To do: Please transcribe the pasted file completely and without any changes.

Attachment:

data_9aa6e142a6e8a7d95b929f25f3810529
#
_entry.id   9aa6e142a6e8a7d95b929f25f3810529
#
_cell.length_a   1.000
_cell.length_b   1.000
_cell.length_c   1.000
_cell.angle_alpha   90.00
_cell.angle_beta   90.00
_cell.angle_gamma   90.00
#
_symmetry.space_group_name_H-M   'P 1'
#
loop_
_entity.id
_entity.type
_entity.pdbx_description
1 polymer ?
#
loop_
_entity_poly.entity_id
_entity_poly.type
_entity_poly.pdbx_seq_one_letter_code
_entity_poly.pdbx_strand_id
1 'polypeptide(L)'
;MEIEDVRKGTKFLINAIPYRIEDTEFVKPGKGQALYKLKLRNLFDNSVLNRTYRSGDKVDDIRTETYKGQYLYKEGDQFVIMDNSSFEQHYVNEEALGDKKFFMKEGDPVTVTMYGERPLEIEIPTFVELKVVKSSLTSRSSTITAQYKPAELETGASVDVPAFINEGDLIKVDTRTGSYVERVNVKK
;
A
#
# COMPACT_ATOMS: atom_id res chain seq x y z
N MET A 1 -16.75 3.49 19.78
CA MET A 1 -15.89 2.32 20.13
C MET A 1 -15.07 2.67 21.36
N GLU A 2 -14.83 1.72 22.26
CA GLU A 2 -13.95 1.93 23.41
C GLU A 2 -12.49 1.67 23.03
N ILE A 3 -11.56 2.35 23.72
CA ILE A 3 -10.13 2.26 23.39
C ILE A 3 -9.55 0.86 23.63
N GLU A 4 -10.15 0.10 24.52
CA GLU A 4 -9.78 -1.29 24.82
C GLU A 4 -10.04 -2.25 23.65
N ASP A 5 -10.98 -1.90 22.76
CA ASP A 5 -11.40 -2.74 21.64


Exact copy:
data_9aa6e142a6e8a7d95b929f25f3810529
#
_entry.id   9aa6e142a6e8a7d95b929f25f3810529
#
_cell.length_a   1.000
_cell.length_b   1.000
_cell.length_c   1.000
_cell.angle_alpha   90.00
_cell.angle_beta   90.00
_cell.angle_gamma   90.00
#
_symmetry.space_group_name_H-M   'P 1'
#
loop_
_entity.id
_entity.type
_entity.pdbx_description
1 polymer ?
#
loop_
_entity_poly.entity_id
_entity_poly.type
_entity_poly.pdbx_seq_one_letter_code
_entity_poly.pdbx_strand_id
1 'polypeptide(L)'
;MEIEDVRKGTKFLINAIPYRIEDTEFVKPGKGQALYKLKLRNLFDNSVLNRTYRSGDKVDDIRTETYKGQYLYKEGDQFVIMDNSSFEQHYVNEEALGDKKFFMKEGDPVTVTMYGERPLEIEIPTFVELKVVKSSLTSRSSTITAQYKPAELETGASVDVPAFINEGDLIKVDTRTGSYVERVNVKK
;
A
#
# COMPACT_ATOMS: atom_id res chain seq x y z
N MET A 1 -16.75 3.49 19.78
CA MET A 1 -15.89 2.32 20.13
C MET A 1 -15.07 2.67 21.36
N GLU A 2 -14.83 1.72 22.26
CA GLU A 2 -13.95 1.93 23.41
C GLU A 2 -12.49 1.67 23.03
N ILE A 3 -11.56 2.35 23.72
CA ILE A 3 -10.13 2.26 23.39
C ILE A 3 -9.55 0.86 23.63
N GLU A 4 -10.15 0.10 24.52
CA GLU A 4 -9.78 -1.29 24.82
C GLU A 4 -10.04 -2.25 23.65
N ASP A 5 -10.98 -1.90 22.76
CA ASP A 5 -11.40 -2.74 21.64